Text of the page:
Central Tendency

13.12.2019

Episode #8 of the course Data fundamentals by Colby Schrauth and Serge LeBlanc

Welcome back!

Yesterday, we shared the third and final area for practically working with and understanding data.

Today, we’ll change gears and move from practical work to data measurement techniques. We believe there are two that everyone interested in working with data should master, and the first is central tendency.

Let’s dive in with a trick question!

Imagine that you have \$1,000,000 in an investment account Over the course of two years, you generate the following returns:

• start of Year 1 ➡︎ end of Year 1: +100%

• start of Year 2 ➡︎end of Year 2: -50%​

What is your average annual return?​ ​Let’s do the math: (100% – 50%) ÷ 2 = +25%.

Now, let’s look at the actual movement of money for each period:

• start of Year 1: \$1M ➡︎ +100% ➡︎ end of Year 1: \$2M

• start of Year 2: \$2M ➡︎ -50% ➡︎ end of Year 2: \$1M

​So, you started Year 1 with \$1,000,000 and ended Year 2 with \$1,000,000 (i.e., \$0 of growth), but your average annual return is +25%?

There are two takeaways from our trick question:

First, always make sure to look at the underlying data that’s producing a descriptive statistic. Sometimes, average-oriented metrics don’t align with what’s actually occurring in the real world. If access to the data isn’t an option (either the dataset is too large or simply inaccessible), it’s helpful to at least inquire about a statistic’s composition (more on this below) and the data source.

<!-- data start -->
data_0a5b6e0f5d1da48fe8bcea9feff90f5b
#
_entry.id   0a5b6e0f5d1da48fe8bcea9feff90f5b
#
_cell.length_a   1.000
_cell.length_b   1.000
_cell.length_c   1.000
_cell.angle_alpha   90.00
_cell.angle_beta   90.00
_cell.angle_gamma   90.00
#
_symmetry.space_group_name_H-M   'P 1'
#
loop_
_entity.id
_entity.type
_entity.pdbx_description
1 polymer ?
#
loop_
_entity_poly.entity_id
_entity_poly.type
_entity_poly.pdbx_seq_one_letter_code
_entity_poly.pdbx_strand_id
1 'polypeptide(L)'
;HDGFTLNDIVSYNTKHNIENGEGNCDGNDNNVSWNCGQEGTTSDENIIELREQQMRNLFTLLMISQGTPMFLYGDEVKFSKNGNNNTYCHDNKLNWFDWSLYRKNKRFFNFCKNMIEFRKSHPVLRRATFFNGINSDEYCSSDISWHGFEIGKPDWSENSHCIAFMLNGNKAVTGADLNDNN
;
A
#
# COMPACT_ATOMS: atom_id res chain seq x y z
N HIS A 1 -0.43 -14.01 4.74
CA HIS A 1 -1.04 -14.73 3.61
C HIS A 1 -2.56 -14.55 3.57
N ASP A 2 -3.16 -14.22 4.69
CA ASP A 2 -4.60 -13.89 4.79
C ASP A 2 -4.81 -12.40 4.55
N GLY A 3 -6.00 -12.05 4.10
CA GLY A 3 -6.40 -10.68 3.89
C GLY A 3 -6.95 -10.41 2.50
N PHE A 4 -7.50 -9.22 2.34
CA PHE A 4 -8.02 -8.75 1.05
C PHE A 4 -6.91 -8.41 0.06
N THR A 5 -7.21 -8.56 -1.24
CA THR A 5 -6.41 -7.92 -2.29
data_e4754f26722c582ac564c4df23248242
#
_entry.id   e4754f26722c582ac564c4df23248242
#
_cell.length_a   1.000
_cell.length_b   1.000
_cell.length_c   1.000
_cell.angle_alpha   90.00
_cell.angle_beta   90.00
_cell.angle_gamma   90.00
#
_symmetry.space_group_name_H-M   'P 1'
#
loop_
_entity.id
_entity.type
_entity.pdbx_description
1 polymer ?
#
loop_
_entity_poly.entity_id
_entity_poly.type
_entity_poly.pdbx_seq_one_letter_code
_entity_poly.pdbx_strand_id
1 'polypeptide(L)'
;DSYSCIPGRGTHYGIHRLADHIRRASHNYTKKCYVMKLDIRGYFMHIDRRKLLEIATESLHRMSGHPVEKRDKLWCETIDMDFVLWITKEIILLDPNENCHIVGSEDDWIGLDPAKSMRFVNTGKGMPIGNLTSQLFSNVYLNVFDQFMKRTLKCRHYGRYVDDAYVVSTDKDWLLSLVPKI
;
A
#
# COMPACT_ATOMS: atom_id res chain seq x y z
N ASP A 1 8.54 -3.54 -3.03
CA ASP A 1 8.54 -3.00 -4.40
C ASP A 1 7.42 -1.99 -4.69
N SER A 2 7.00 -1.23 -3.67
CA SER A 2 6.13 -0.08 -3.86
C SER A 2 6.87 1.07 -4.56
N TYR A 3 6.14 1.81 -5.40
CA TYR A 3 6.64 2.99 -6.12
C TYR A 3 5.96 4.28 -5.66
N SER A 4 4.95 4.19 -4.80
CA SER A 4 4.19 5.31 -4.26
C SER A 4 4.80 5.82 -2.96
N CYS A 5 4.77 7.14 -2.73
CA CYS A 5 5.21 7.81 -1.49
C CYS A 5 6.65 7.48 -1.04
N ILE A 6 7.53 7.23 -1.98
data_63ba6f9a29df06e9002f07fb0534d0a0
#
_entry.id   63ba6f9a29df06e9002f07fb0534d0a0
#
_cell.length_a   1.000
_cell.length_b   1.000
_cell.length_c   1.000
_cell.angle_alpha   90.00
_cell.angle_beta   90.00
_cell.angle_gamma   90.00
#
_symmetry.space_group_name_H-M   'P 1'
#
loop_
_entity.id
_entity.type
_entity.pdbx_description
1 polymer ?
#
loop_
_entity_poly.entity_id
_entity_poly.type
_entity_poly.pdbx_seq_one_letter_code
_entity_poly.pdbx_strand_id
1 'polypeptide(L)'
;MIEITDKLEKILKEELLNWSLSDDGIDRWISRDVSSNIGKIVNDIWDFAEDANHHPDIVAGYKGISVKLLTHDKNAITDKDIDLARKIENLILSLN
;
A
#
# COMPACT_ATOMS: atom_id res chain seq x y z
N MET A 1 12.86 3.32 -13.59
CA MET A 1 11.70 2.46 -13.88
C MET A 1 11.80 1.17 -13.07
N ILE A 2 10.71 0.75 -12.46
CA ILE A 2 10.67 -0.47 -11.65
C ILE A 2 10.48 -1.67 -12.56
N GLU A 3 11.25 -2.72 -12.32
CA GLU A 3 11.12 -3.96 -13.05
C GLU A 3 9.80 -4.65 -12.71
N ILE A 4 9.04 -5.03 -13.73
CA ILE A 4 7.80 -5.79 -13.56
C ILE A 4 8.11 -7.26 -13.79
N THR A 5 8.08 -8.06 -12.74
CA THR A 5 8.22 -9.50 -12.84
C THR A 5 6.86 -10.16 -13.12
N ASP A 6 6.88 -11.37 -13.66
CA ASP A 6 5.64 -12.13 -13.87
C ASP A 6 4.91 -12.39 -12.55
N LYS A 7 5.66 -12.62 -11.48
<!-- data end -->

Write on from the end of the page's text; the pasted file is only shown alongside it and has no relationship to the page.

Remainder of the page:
Second, we highly recommend to start thinking of “the average” as just a way of articulating the central tendency in a dataset and not as a literal mathematical computation, which most often is associated with the mean. In fact, there are two other ways to calculate “the average” that we recommend: median and mode.

Let’s line up another example to reiterate why the typical “average” (i.e., mean) is normally a fine way to define the center, but not always. Below we have three tables, each having the exact same data. The last row in each table calculates a measure of central tendency:

• Mean: Sum all values in a dataset, then divide by the number of values.

• Median: After a dataset is sorted, this is the middle number (i.e., 50th percentile).

• Mode: This is the number that repeats most often in a dataset.

 Name Weight Timber 500 Kygo 75 Rooby 50 Aslan 50 Rome 65 Burton 70 Mean 135
 Name Weight Timber 500 Kygo 75 Rooby 50 Aslan 50 Rome 65 Burton 70 Median 68
 Name Weight Timber 500 Kygo 75 Rooby 50 Aslan 50 Rome 65 Burton 70 Mode 50

Here’s the takeaway: The mean is sensitive to outliers. Notice in our first table that the mean (135) is being pulled up due to the outlier weight of Timber (500). No other value in our dataset is even close to 135. Outliers in data can distort/skew figures and not provide a true representation of what is actually happening.

To summarize our recommendation when working to define the central point in a dataset, always pull all three measures of central tendency (mean, median, and mode). Not only will this make your analysis look fancy and trustworthy, but it will provide you and others with legitimate insight into what “the average” actually is and whether there’s any distortion/skew in the underlying data.

Tomorrow, we’ll dive into our second data measurement principle to master: growth and normalization!

—Colby and Serge

Recommended book

Naked Statistics: Stripping the Dread from the Data by Charles Wheelan

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